UACES Facebook Oosterhuis retires after 40-year career in cotton research

Oosterhuis retires after 40-year career in cotton research

By Gail Halleck
U of A System Division of Agriculture 
Aug. 19, 2016

Fast Facts:

  • Derrick Oosterhuis retires after 31 years of research and teaching for the System Division of Agriculture and Bumpers College.
  • Oosterhuis’ career spanned four decades and six continents.

 (443 words) 

FAYETTEVILLE, Ark. — Any serious discussion of cotton in Arkansas will have to get around to mentioning Derrick Oosterhuis, probably sooner rather than later.

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Oosterhuis retired this summer after 31 years as a professor of crop physiology for the University of Arkansas System Division of Agriculture and the Dale Bumpers College of Agricultural, Food and Life Sciences.

In a career that spanned 40 years and six continents, Oosterhuis has virtually written the book on cotton physiology — if not the whole book, at least 30 chapters, 185 refereed journal articles and more than 400 research papers presented at national and international meetings. He has also edited seven books on cotton research.

Robert Bacon, head of the department of crop, soil and environmental sciences, said, “Derrick’s accomplishments have given much visibility to our department, college, division, and the university. He has been an innovative researcher and prolific writer.”

Bacon noted that Oosterhuis contributed greatly to the science of cotton.

“His worked has added much to our understanding of heat and drought stress in cotton and he has been a leader in the field of foliar nutrition as well as many other areas,” Bacon said.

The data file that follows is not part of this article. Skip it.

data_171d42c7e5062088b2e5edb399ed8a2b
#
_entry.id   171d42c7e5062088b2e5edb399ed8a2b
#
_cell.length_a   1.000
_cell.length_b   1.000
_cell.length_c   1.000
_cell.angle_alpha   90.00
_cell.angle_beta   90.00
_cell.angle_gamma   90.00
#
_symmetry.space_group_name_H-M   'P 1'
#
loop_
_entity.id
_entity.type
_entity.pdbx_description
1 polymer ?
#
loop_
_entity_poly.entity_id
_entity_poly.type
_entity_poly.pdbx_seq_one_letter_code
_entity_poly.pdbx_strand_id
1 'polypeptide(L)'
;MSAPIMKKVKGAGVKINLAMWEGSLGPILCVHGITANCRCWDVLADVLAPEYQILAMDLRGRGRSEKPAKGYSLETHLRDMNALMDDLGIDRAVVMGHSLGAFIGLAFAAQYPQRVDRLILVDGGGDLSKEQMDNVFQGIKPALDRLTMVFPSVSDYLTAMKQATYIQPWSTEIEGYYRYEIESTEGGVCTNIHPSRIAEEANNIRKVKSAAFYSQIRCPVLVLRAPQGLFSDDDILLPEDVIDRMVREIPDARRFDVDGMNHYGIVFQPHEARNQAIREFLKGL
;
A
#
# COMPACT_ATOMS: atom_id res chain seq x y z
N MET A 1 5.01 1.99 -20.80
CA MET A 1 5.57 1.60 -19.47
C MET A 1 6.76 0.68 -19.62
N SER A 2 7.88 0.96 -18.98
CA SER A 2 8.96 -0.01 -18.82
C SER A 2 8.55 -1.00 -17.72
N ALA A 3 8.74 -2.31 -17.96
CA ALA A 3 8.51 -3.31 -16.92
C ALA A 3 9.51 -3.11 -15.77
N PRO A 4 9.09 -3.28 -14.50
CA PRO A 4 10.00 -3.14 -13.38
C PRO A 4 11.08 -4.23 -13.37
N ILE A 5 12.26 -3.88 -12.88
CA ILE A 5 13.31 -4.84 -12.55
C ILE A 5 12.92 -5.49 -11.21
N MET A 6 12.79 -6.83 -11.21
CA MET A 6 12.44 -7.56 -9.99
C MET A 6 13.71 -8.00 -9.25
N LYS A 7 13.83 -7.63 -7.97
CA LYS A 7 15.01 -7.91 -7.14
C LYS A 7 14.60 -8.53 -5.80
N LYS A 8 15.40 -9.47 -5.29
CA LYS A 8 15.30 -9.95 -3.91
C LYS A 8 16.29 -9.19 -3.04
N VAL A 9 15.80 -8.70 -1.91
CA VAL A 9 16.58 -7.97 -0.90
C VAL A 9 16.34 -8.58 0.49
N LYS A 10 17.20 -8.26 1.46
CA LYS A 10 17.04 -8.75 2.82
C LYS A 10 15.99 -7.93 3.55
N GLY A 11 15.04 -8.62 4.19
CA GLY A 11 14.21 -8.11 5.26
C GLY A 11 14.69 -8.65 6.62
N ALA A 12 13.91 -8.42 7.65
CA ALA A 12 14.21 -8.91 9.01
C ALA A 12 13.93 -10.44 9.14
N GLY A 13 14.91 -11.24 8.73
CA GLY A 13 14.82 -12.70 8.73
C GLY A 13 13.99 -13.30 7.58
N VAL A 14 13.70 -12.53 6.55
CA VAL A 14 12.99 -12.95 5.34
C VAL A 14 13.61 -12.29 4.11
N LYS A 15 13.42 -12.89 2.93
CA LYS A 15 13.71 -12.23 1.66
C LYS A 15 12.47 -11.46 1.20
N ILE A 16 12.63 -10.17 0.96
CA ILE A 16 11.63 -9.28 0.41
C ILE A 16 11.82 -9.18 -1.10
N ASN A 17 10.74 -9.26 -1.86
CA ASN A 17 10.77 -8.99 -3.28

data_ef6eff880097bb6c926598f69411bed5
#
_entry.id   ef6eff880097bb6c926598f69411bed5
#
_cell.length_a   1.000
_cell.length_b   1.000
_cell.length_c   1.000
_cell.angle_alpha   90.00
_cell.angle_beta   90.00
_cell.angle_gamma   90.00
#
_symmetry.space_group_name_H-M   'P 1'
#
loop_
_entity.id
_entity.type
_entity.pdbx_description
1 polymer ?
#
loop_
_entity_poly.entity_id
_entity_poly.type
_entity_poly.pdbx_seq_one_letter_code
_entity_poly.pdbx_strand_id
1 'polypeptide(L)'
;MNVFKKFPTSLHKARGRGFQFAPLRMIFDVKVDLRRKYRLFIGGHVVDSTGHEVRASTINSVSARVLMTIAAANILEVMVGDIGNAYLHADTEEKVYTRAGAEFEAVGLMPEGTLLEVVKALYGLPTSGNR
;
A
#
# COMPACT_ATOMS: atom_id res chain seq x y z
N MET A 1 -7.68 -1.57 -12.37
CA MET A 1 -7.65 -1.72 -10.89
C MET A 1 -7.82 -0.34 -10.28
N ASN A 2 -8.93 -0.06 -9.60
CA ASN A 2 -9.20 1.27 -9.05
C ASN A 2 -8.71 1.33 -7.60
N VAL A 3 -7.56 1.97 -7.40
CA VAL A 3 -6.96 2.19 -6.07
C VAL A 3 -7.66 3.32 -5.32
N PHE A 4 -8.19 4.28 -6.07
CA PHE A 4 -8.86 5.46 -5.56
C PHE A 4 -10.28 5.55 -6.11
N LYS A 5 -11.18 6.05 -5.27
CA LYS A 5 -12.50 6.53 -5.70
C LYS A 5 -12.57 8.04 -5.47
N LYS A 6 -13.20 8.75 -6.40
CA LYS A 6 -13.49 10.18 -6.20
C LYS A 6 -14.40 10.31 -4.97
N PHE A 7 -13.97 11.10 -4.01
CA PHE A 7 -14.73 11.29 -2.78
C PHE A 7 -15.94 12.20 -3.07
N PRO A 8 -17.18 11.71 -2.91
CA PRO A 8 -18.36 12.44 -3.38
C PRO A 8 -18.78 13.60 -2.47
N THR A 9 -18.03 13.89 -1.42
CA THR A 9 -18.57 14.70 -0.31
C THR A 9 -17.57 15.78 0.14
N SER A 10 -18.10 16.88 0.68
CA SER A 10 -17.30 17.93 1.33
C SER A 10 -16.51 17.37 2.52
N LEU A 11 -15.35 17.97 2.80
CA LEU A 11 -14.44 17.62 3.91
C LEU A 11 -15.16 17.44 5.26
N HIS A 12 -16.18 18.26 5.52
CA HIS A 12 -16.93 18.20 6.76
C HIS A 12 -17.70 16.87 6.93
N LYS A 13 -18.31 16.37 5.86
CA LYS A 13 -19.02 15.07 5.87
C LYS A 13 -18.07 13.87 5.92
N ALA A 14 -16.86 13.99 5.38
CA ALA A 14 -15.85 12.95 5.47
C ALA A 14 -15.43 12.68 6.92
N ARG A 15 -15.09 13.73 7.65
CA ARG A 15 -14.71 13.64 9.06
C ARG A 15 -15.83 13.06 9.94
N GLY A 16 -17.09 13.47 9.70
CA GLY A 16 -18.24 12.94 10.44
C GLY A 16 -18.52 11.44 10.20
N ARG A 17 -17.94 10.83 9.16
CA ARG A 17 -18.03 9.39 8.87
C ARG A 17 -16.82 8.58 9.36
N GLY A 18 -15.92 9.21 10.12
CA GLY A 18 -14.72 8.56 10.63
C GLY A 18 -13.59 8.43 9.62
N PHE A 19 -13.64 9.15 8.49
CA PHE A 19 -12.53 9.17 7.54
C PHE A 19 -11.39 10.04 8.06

“Derrick is also a skilled and caring teacher,” Bacon said. “He is full of enthusiasm to pass on his love of science to his students.”

Oosterhuis taught both undergraduate and graduate students, Bacon said, and he mentored and trained 48 graduate students.

His enthusiasm to train the next generation of scientists also led him to work with high school students on science fair projects over the years. Most recently, he guided a high school team working on a germination study in space for NASA.

One of Oosterhuis’ former graduate students, Tyson Raper, spoke during a retirement reception in June of how much he learned from Dr. Oosterhuis.

Raper, now an assistant professor at the University of Tennessee, said he valued how Oosterhuis treated him more as a colleague than a graduate student.

Oosteruis’ honors are too numerous to list but among them are the Gamma Sigma Delta Research Award, John W. White Outstanding Research Award, John W. White Team Award, Arkansas Alumni Distinguished Faculty Award for Teaching and Research, Werner L. Nelson Award by the Fluid Fertilizer Society, Outstanding Cotton Physiologist, Spitze Land Grant Award, Fellow of the American Society of Agronomy, and Fellow of the Crop Science Society of America.

Oosterhuis’ doesn’t aim to become idle in retirement. After traveling during the summer, he is returning this fall to teach a class. After that, he plans to accompany his last graduate student to South Africa to conduct some field measurements.

Next March, Oosterhuis is planning a trip to The Galápagos Islands.

 

The University of Arkansas System Division of Agriculture offers all its Extension and Research programs and services without regard to race, color, sex, gender identity, sexual orientation, national origin, religion, age, disability, marital or veteran status, genetic information, or any other legally protected status, and is an Affirmative Action/Equal Opportunity Employer.

 

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Media Contact: Mary Hightower
Dir. of Communication Services
U of A Division of Agriculture
Cooperative Extension Service
(501) 671-2126
mhightower@uaex.edu

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